There are other actions the Catholic Church says are always wrong: examples include use of a weapon of mass destruction, genocide, torture, human trafficking, any sexual act outside of a true marriage between a man and a woman, and any intervention which makes a fertile sexual act deliberately infertile. These, and more, are listed by St John Paul II in his encyclical Veritatis Splendor (no. 80), who reminds us the idea comes from St Paul, who wrote (Rom 3:8) that we “cannot do evil so that good may come of it”.

We believe in a God who longs to forgive us, but before we can be forgiven, we must repent. And before we can repent, we must recognise that there is something wrong in our behaviour. Perhaps we’re not comfortable with some of these church teachings. At a human level, we can come up with all sorts of counter-arguments. But as Catholic followers of Jesus, the question that really matters is: “What is God’s teaching here?”

Some of us instinctively think of right and wrong in terms of rules and duties. If God says something is wrong, even though we foresee tough consequences in hard cases, we might be willing to swallow this bitter pill because it seems logical that there’s no other way around things.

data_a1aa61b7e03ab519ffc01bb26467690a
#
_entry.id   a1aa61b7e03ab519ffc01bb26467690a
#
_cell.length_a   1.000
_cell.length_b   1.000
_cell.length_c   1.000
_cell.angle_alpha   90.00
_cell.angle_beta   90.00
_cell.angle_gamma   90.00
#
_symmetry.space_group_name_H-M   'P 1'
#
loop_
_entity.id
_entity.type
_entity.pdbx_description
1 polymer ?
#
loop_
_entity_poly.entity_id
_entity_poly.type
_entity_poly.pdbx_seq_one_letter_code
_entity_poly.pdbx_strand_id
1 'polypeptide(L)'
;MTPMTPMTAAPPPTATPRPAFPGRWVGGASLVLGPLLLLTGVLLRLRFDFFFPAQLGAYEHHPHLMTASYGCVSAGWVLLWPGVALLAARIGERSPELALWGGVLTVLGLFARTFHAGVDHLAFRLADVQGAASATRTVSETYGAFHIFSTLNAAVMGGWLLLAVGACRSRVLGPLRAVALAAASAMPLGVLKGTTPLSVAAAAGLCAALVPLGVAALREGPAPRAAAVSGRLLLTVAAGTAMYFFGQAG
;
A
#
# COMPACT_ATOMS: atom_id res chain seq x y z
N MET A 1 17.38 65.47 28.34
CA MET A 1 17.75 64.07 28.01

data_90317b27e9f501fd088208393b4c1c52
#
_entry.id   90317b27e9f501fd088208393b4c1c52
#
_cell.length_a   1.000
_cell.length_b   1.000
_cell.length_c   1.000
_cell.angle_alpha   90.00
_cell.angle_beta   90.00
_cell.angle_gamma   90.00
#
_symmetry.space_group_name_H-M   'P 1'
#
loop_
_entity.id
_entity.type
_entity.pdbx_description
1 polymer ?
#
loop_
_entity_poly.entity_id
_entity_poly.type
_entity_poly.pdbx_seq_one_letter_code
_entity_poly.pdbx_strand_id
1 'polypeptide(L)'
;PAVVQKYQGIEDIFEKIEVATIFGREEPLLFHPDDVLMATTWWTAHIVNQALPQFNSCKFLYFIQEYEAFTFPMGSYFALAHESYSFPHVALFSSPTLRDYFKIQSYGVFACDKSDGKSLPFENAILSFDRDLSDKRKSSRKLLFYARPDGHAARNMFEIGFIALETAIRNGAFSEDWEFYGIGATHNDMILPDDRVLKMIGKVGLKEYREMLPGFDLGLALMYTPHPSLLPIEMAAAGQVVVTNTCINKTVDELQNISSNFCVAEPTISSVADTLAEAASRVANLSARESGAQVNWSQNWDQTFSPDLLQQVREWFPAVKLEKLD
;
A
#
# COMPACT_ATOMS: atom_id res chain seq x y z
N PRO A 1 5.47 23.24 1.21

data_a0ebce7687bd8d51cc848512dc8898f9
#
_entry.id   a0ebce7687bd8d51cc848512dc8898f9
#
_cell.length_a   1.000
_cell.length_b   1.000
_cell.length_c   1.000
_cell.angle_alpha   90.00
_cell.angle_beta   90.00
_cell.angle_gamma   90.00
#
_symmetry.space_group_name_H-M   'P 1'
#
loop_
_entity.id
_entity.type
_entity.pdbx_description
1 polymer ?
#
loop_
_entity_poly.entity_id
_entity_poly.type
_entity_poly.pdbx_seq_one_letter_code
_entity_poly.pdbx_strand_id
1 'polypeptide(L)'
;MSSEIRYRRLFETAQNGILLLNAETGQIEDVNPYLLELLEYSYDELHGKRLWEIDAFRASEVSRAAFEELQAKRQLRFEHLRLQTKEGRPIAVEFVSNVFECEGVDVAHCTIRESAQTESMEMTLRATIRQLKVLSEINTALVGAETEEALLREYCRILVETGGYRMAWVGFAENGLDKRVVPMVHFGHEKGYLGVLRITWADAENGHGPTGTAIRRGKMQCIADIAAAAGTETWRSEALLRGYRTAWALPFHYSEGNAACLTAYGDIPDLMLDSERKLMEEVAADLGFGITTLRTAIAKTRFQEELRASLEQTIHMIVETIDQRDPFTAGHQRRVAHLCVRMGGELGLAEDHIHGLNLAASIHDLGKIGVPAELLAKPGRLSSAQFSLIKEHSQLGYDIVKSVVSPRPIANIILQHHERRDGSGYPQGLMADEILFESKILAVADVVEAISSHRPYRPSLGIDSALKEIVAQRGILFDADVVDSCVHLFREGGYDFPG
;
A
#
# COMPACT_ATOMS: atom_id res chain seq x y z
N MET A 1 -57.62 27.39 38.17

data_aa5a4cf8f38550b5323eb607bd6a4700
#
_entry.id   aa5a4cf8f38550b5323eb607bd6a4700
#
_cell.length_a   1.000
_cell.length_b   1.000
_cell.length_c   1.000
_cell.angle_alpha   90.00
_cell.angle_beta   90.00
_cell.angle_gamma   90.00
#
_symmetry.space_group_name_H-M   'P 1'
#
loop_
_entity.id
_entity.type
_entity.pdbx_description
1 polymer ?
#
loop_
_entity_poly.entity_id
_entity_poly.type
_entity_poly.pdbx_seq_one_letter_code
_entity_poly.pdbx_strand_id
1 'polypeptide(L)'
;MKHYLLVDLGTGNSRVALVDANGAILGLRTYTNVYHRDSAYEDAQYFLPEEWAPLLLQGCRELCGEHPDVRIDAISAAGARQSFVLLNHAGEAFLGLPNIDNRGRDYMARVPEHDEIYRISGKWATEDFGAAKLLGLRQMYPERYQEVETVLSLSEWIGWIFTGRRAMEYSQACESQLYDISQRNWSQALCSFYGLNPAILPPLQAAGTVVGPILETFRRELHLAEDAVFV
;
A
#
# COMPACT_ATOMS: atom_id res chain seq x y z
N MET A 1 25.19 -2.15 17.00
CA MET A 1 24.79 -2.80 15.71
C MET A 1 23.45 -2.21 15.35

Many of us will think of right and wrong in terms of consequences… we ask what decision would cause least pain to others? It’s right to want to minimise pain and maximise happiness, and when we are choosing between two possible good courses of action which may have side-effects, that’s the way we naturally make decisions. But intrinsic evils are different – we cannot choose to do evil directly so that good may come.

St Paul reminds us (Rom 8:28) that God turns all things to the good for those who love Christ Jesus. When we look at the possible consequences of a moral choice, do those consequences include God stepping in to help those who make a heroic decision to do the hard thing and follow God’s law? If we don’t believe that, what does this say about our lack of trust in God?

Meanwhile, we live in a world that doesn’t share these moral values. Sometimes members of our own family, even those who were brought up Catholic, won’t share them. And if you’ve ever tried to impose your moral values on someone else, you’ll know that’s a hiding to nothing.

Jesus doesn’t ask us to correct those who are not our brothers and sisters in the Church. He asks us to share Good News with them. The Good News is Jesus is real, and willing to forgive anything they already sense they’ve done wrong. THAT must be our starting point. Later, they will ask about Jesus’ teaching, and then we can share hard truths, when they are ready and willing to hear it. But that’s not where we should begin.